I received three beer-related books in this year’s Christmas stocking. One has proved almost impossible to put down, one I have merely flicked through, but I can see it is going to be an excellent and informative read and the other, well read on and see what you think.
First up is veteran beer bloggers, Boak& Bailey’s first book, “Brew Britannia”. This excellent paperback is an entertaining run through of the strange rebirth of British Beer; a story which begins with CAMRA’s fore-runners the Society of Preservation of Beers from the Wood (SPBW), continues through the formative years of the Campaign for Real Ale, and concludes with the emergence of the “craft-beer” movement. The story, of course, continues today, and the fascination with and interest in beer, in its myriad forms and styles, which started in these islands, has now spread far from these shores to become the global phenomenon it is today.
“Brew Britannia” has a particular resonance for me, as I was around in those early days; admittedly not right from the start, but my involvement in CAMRA and my interest in beer and pubs in general does stretch right back to the early 1970’s; meaning I can identify with how the Campaign for Real Ale has evolved over the years. In some cases I either had direct personal involvement with what went on, or can remember being associated with, what at the time, were pioneering and ground-breaking events. It’s now just three days after Christmas, and I have nearly finished reading it; surely the sign of a good book, and I find myself asking why didn't I buy it when it first appeared last year?
The second book is veteran beer writer Stephen Beaumont’s excellent treatise on matching beer with food. Titled, surprisingly enough, “The Beer & Food Companion”, Stephen’s book carries on where Garrett Oliver’s groundbreaking “The Brewmaster’s Table”, published 2003 (I have a signed copy on my bookshelf), leaves off.
As I said, I have only flicked through this book, but it seems packed with fascinating tips and ideas for matching beers with certain foods, in much the same way as Garrett’s book did, but given the phenomenal growth of the global craft beer market, it is able to draw on a much wider range and variety of different beers. It will be interesting to compare these two publications side by side. (It’s worth remembering that despite what the wine connoisseurs tell you, beer often provides a far better accompaniment for many foods, than does wine, so why not find out for yourself and get hold of one, or both, of these books).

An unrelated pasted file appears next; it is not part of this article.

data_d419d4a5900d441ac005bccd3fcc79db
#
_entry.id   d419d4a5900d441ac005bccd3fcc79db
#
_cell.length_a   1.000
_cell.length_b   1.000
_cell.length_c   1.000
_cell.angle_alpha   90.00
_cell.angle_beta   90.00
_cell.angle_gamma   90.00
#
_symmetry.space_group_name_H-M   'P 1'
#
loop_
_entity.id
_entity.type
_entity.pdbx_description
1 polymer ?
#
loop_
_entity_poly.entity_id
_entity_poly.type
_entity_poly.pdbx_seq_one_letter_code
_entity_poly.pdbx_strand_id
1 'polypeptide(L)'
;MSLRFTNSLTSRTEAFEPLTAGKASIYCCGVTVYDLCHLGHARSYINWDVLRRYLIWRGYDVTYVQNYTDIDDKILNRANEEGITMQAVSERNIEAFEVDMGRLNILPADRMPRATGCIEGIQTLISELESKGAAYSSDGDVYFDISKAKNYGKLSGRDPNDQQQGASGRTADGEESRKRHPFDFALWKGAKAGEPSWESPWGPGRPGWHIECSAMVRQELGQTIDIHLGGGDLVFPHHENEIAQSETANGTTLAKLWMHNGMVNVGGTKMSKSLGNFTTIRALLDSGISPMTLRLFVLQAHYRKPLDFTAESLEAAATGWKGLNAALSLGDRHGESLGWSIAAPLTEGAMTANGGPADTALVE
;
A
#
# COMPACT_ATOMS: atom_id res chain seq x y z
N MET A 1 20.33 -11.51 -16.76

The third Christmas beer book I received is a dark horse, and one which is difficult to pigeonhole. However, I have a feeling it will grow on me over time. “Mikkeller’s Book of Beer” is written by legendary Danish brewer, Mikkel Borg Bjergsø and his wife Pernille Pang. Amongst other things it contains 25 original Mikkeller brewing recipes, along with instructions of how to brew “exciting, great-tasting beer at home.” Readers also get to learn about “Mikkeller’s evolution from experimental hobby brewer to trailblazing international micro-brewer.”
Confession is said to be good for the soul, so I will come clean and say that despite all the publicity and hype surrounding Mikkeller, I have never drank one of his beers. Actually, the reason for this omission from my own personal experience of world beer is BECAUSE of the almost “god-like” status Mikkeller is held in amongst the craft beer “glitterati”. That and the exorbitantly high prices charged for his beers!
Some might say my schooling in the world of craft beer is therefore incomplete; and I would probably agree with them, but I have never been a person who just follows the crowd, and the bigger the hype surrounding something, the more likely I am to shy away from it.
Things of course, can change and I am keeping an open mind on this. However, I was rather shocked when I learnt earlier this year, during a rather heated discussion at the European Beer Blogger’s Conference in Brussels, that Mikkeller does not have a brewery of his own, and is therefore a “gypsy brewer” using other people’s plant and equipment. This to me, shows a lack of commitment, and signifies someone who, whilst liking to experiment and play around with recipes, is not a person prepared to put his money where his mouth is.
A few weeks ago, fellow blogger Ed wrote a post, Entitled “Beer and Wanking”, in which he reviewed Mikkeller's book. You need to follow the link back, via Ed’s blog, to a comment on Stonch’s blog to discover the origin of the masturbatory reference, but in his post, Ed claims the book’s overview of brewing is “riddled with inaccuracies”, and that the “account of brewing history is untroubled by any of those annoying facts that get in the way of a good story.” He is most scathing though when he reveals that despite Mikkeller being a “gypsy brewer”, “he doesn't actually brew on other people's kit, as he considers the actual brewing to be just manual labour.”
Presumably Mikkel must have tried and tested the recipes he sends out to those “contract brewers” prepared to do his bidding, but the lack of a hands-on approach at the coalface, so to speak, has lowered my estimation of him even further.
As I said though, I will be keeping an open mind until I have finished reading “Mikkeller’s Book of Beer”, as who knows it might turn out to be the surprise find of them all, and what's more, given the right circumstances, I might be persuaded to try a Mikkeller beer!